Type a new keyword(s) and press Enter to search

"Hades: The Ruler of the Dead 

             Hades was the Greek God of the Underworld, and also one of the six Olympians. Other names for Hades are Pluto, Plouton, Dis, and Aidoneus. He is the eldest of the three sons of Kronos and Rhea. He and his brothers, Zeus and Poseidon, divided the world into thirds and each took a portion of for their own. Hades chose the Underworld as his dominion over which he would rule, and Zeus and Poseidon chose to rule over the skies and the seas. Hades has and sits upon a throne made from ebony (Hades). Hades also has the title of the ruler of the dead. “Since he was one of the sovereigns of the universe, he had the privilege of ascending Olympus. However who he was in his own infernal realm, he was quite unaware of what was happening either in the heavens or on earth; only the oaths and curses of men reached his ears” (Barthell, Jr. 58). Two symbols which represent the god Hades are the scepter and the cornucopia (Mythography). .
             When wrongdoers died in Greek mythology, they were sent to the Underworld where they were not allowed to leave by Hades. The Underworld in mythology was located in the far west beyond the inhabited regions. It was separated from the land of the living by the myriad rivers: the Styx, which means hateful, the Lethe, which means forgetfulness, the Acheron, which means woeful, the Phlegethon, meaning fiery, and the Cocytus which means wailing (The Columbia Encyclopedia). .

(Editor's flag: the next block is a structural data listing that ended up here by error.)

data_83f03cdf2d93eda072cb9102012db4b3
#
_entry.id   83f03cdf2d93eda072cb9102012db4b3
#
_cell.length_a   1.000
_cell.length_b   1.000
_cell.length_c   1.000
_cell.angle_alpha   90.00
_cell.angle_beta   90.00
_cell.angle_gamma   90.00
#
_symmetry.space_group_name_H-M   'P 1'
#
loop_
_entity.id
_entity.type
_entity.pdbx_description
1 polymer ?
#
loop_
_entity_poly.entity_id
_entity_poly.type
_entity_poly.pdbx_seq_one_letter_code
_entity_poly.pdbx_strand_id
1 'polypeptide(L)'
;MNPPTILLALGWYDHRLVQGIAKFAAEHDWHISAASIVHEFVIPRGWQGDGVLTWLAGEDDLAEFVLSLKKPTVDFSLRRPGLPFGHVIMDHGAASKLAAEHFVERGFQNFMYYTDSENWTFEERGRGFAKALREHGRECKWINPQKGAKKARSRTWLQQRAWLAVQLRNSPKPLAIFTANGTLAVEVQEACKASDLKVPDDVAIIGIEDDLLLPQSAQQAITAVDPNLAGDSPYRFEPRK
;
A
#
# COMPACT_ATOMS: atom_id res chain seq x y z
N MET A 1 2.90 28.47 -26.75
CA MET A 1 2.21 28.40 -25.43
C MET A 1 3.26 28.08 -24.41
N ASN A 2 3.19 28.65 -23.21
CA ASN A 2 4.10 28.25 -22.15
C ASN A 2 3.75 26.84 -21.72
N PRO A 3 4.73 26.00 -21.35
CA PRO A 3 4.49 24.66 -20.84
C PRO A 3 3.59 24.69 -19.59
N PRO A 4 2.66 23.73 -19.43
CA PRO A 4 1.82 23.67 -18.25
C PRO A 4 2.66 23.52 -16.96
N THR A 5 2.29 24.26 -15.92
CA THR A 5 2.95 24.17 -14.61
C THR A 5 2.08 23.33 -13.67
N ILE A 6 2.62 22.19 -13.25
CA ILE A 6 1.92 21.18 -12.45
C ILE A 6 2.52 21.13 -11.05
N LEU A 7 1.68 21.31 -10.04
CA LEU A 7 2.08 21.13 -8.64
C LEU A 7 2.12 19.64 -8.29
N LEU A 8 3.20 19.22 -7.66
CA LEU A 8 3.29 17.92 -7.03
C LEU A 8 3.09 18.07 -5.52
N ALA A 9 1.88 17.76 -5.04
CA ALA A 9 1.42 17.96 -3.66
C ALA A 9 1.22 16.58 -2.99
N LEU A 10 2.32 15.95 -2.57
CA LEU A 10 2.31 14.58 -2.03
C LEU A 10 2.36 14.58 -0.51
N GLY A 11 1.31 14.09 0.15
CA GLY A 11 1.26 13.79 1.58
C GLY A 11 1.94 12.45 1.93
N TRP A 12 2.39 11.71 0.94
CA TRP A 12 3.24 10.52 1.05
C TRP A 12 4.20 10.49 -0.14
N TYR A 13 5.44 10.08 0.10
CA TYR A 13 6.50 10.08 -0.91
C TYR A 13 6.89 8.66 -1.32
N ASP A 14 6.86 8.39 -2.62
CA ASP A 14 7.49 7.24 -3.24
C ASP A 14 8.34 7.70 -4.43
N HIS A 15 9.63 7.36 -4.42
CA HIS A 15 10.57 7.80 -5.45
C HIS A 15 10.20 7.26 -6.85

Hades ruled over the Underworld and the dead by himself until he fell in love with the very beautiful goddess Persephone, daughter of the goddess Demeter. Hades abducted and raped Persephone and then carried her away in a chariot. “Hades, the lord of the underworld, represents the body intelligence of man; and the rape of Persephone is symbolic of the divine nature assaulted and defiled by the animal soul and dragged downward into the somber darkness of Hades, which is here used as a synonym for the material, or objective, sphere of consciousness” (The Rape of Persephone).